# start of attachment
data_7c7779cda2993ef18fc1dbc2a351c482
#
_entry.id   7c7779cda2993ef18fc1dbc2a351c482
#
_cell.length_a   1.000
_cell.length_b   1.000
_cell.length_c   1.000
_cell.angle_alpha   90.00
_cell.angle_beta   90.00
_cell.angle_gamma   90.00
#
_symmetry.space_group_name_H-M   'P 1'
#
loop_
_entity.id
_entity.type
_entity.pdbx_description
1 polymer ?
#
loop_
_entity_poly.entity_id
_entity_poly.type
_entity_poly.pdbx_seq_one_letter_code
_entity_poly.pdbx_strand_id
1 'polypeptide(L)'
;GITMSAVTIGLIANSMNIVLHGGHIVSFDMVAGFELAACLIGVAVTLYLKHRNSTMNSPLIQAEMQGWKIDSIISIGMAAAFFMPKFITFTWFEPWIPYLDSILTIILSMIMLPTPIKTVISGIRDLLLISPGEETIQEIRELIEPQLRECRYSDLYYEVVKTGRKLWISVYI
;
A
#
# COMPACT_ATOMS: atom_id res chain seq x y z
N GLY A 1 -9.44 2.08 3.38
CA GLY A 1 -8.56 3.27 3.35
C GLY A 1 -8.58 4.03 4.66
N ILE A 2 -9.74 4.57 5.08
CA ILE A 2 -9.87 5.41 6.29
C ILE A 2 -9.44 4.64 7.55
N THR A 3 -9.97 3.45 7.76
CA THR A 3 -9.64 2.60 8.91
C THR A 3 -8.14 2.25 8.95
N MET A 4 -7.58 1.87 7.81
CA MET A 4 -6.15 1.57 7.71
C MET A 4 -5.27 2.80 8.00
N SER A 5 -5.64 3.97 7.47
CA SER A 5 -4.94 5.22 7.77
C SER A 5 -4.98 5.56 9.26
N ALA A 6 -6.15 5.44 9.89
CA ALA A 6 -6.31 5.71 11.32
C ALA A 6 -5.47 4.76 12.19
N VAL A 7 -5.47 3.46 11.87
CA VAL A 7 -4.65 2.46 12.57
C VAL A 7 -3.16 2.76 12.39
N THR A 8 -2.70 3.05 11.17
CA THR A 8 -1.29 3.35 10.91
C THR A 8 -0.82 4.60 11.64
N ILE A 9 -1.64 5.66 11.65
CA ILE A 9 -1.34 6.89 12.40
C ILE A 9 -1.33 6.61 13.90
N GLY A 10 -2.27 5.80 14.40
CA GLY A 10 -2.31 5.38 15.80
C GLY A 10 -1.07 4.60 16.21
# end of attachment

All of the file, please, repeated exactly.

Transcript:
data_7c7779cda2993ef18fc1dbc2a351c482
#
_entry.id   7c7779cda2993ef18fc1dbc2a351c482
#
_cell.length_a   1.000
_cell.length_b   1.000
_cell.length_c   1.000
_cell.angle_alpha   90.00
_cell.angle_beta   90.00
_cell.angle_gamma   90.00
#
_symmetry.space_group_name_H-M   'P 1'
#
loop_
_entity.id
_entity.type
_entity.pdbx_description
1 polymer ?
#
loop_
_entity_poly.entity_id
_entity_poly.type
_entity_poly.pdbx_seq_one_letter_code
_entity_poly.pdbx_strand_id
1 'polypeptide(L)'
;GITMSAVTIGLIANSMNIVLHGGHIVSFDMVAGFELAACLIGVAVTLYLKHRNSTMNSPLIQAEMQGWKIDSIISIGMAAAFFMPKFITFTWFEPWIPYLDSILTIILSMIMLPTPIKTVISGIRDLLLISPGEETIQEIRELIEPQLRECRYSDLYYEVVKTGRKLWISVYI
;
A
#
# COMPACT_ATOMS: atom_id res chain seq x y z
N GLY A 1 -9.44 2.08 3.38
CA GLY A 1 -8.56 3.27 3.35
C GLY A 1 -8.58 4.03 4.66
N ILE A 2 -9.74 4.57 5.08
CA ILE A 2 -9.87 5.41 6.29
C ILE A 2 -9.44 4.64 7.55
N THR A 3 -9.97 3.45 7.76
CA THR A 3 -9.64 2.60 8.91
C THR A 3 -8.14 2.25 8.95
N MET A 4 -7.58 1.87 7.81
CA MET A 4 -6.15 1.57 7.71
C MET A 4 -5.27 2.80 8.00
N SER A 5 -5.64 3.97 7.47
CA SER A 5 -4.94 5.22 7.77
C SER A 5 -4.98 5.56 9.26
N ALA A 6 -6.15 5.44 9.89
CA ALA A 6 -6.31 5.71 11.32
C ALA A 6 -5.47 4.76 12.19
N VAL A 7 -5.47 3.46 11.87
CA VAL A 7 -4.65 2.46 12.57
C VAL A 7 -3.16 2.76 12.39
N THR A 8 -2.70 3.05 11.17
CA THR A 8 -1.29 3.35 10.91
C THR A 8 -0.82 4.60 11.64
N ILE A 9 -1.64 5.66 11.65
CA ILE A 9 -1.34 6.89 12.40
C ILE A 9 -1.33 6.61 13.90
N GLY A 10 -2.27 5.80 14.40
CA GLY A 10 -2.31 5.38 15.80
C GLY A 10 -1.07 4.60 16.21